To ride out any long downturn, I put all the companies that I hold through extensive stress tests. I do this to determine which will survive in a worst-case scenario. You need to do the same.

But you can make a tidy fortune in a Bust and even the Echo that follows. This is the period of time where stock and commodity prices are flatlining and only the best stories can make you multiples on your investment.

In the chart below, you could say that the gold price has been in an Echo phase since 2016…

This is How You Make Money in Today’s Stage of the Commodity Cycle

At this point, there isn’t crazy interest in commodities. But this is good because it allows you to pick up great assets for even greater prices.

When there is interest in commodities, it’s speculators and investors that will bid up stock prices to crazy valuations (like blockchain, cobalt and marijuana booms that happened more recently).

But when there’s little buying interest from the crowd, there will always be interest from another buyer – a larger company looking to increase their portfolio of projects.

What’s bad for gold miners could be very good for gold stock investors for the next few years. Simply, gold miners are running out of gold and they need to replenish their reserves.

They’ll do this by looking for gold in the markets. They’ll go on a buying binge to take out small and mid-cap companies with proven gold reserves.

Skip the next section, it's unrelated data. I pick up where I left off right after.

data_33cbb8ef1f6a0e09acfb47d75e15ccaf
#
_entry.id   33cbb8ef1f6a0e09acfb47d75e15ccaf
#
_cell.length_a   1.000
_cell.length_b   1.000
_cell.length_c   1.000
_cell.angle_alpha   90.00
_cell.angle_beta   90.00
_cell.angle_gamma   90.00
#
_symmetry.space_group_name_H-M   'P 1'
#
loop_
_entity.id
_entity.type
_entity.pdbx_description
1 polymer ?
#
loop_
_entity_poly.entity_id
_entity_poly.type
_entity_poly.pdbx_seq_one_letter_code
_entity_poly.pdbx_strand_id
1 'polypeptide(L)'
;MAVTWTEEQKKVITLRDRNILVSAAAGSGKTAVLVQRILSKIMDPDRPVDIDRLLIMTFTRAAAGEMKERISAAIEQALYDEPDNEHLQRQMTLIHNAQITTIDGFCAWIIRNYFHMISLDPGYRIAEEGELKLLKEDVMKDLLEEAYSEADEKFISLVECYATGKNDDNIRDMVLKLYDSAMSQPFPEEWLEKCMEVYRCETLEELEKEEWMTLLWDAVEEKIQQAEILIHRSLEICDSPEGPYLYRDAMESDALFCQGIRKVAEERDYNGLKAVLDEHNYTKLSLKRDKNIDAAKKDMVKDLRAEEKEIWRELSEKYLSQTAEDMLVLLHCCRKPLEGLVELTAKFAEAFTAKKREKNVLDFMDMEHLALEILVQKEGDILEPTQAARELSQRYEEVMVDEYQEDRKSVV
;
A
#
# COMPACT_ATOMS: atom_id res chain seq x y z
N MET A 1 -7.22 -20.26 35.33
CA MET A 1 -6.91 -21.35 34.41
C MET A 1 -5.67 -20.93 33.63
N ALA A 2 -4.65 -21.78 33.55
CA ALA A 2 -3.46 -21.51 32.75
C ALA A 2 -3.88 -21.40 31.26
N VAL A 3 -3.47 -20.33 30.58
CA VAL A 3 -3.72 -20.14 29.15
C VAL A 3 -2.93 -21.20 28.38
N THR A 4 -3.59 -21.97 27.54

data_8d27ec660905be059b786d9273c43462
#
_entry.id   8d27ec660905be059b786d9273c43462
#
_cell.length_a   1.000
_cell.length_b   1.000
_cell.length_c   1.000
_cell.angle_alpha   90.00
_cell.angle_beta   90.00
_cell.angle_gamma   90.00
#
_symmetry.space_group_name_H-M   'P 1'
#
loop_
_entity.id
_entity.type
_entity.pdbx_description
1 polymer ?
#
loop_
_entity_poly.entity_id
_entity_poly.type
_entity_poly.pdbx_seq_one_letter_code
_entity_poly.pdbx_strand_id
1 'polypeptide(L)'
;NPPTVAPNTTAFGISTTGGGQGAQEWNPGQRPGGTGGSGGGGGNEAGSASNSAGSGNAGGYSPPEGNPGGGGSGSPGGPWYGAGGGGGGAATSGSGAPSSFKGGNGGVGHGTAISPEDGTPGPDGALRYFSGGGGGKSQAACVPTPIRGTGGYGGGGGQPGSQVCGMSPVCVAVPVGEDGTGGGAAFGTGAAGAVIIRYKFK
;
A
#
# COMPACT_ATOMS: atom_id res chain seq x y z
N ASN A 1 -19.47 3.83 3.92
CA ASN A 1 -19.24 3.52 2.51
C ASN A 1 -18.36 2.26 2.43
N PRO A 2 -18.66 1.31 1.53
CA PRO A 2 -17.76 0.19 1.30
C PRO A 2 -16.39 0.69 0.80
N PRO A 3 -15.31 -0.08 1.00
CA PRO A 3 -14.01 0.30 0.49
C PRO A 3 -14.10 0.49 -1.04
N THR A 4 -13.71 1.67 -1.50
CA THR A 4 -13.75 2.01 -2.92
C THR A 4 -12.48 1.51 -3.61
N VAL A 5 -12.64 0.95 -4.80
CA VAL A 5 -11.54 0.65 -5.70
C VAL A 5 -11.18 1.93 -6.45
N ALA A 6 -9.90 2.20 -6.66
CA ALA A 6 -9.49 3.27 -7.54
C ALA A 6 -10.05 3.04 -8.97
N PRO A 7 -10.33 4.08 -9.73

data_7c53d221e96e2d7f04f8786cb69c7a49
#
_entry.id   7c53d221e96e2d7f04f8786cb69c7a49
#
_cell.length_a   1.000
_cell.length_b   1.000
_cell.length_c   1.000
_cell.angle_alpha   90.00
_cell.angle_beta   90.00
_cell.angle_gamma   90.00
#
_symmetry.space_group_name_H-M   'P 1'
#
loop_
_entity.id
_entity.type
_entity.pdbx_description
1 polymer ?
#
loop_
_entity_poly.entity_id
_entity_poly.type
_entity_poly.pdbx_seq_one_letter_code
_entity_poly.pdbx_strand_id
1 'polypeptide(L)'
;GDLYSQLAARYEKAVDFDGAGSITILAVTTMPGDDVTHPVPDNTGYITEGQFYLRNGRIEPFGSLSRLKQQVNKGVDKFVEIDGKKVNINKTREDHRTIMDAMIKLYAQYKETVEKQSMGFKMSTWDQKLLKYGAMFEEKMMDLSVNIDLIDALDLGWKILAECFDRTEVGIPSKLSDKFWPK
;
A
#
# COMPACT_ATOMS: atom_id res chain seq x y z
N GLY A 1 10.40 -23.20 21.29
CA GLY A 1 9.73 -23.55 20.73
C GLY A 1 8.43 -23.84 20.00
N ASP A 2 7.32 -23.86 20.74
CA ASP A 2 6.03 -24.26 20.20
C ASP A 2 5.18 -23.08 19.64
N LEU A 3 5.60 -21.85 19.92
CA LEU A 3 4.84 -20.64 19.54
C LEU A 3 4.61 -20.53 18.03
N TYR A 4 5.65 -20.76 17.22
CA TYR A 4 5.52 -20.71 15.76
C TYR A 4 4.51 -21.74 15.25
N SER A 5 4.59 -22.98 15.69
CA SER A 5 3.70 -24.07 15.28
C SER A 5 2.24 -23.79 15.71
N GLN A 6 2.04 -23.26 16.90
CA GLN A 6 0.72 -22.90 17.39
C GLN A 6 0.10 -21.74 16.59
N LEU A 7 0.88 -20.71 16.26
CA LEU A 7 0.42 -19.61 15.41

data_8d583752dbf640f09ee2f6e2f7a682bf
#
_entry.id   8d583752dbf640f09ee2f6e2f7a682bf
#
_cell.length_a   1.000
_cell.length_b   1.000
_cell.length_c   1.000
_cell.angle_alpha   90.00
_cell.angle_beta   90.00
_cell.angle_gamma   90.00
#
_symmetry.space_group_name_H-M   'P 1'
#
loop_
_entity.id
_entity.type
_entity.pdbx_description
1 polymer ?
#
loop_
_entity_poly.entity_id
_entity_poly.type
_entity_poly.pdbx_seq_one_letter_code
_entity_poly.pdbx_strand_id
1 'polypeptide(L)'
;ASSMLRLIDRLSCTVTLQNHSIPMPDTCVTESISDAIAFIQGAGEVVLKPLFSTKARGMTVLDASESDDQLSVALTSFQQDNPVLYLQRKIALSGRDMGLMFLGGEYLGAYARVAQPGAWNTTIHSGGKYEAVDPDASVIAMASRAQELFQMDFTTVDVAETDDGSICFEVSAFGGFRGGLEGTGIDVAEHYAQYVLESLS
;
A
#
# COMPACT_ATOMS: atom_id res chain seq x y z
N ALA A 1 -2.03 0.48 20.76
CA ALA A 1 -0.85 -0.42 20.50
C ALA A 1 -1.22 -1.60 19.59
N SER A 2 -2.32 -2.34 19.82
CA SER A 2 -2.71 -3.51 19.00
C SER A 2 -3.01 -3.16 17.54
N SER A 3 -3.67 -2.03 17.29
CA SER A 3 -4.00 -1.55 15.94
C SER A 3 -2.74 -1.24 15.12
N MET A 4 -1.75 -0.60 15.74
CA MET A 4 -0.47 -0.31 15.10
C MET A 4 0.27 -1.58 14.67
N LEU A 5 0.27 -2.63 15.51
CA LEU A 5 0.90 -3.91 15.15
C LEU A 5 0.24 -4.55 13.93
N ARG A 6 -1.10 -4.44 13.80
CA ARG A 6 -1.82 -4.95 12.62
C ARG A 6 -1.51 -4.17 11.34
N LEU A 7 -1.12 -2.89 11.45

Why? In the chart below, you’ll see that it’s expensive for some large gold companies to replace their gold production.

One of the things any business needs to know is its cost of acquisition.

How much does it cost a restaurant to get someone in the door? How much does it cost an accountant to gain a new client?

In the chart below, you’ll see what the real cost is for majors to buy gold.

On average, it takes $113 for these majors to secure an ounce of gold.

Gold majors also need to know what is the exploration cost per ounce discovered. In the chart below you’ll see what this cost is for many of the large gold companies.

And in 2018, it’s estimated nearly $4 billion is being spent on exploring for gold…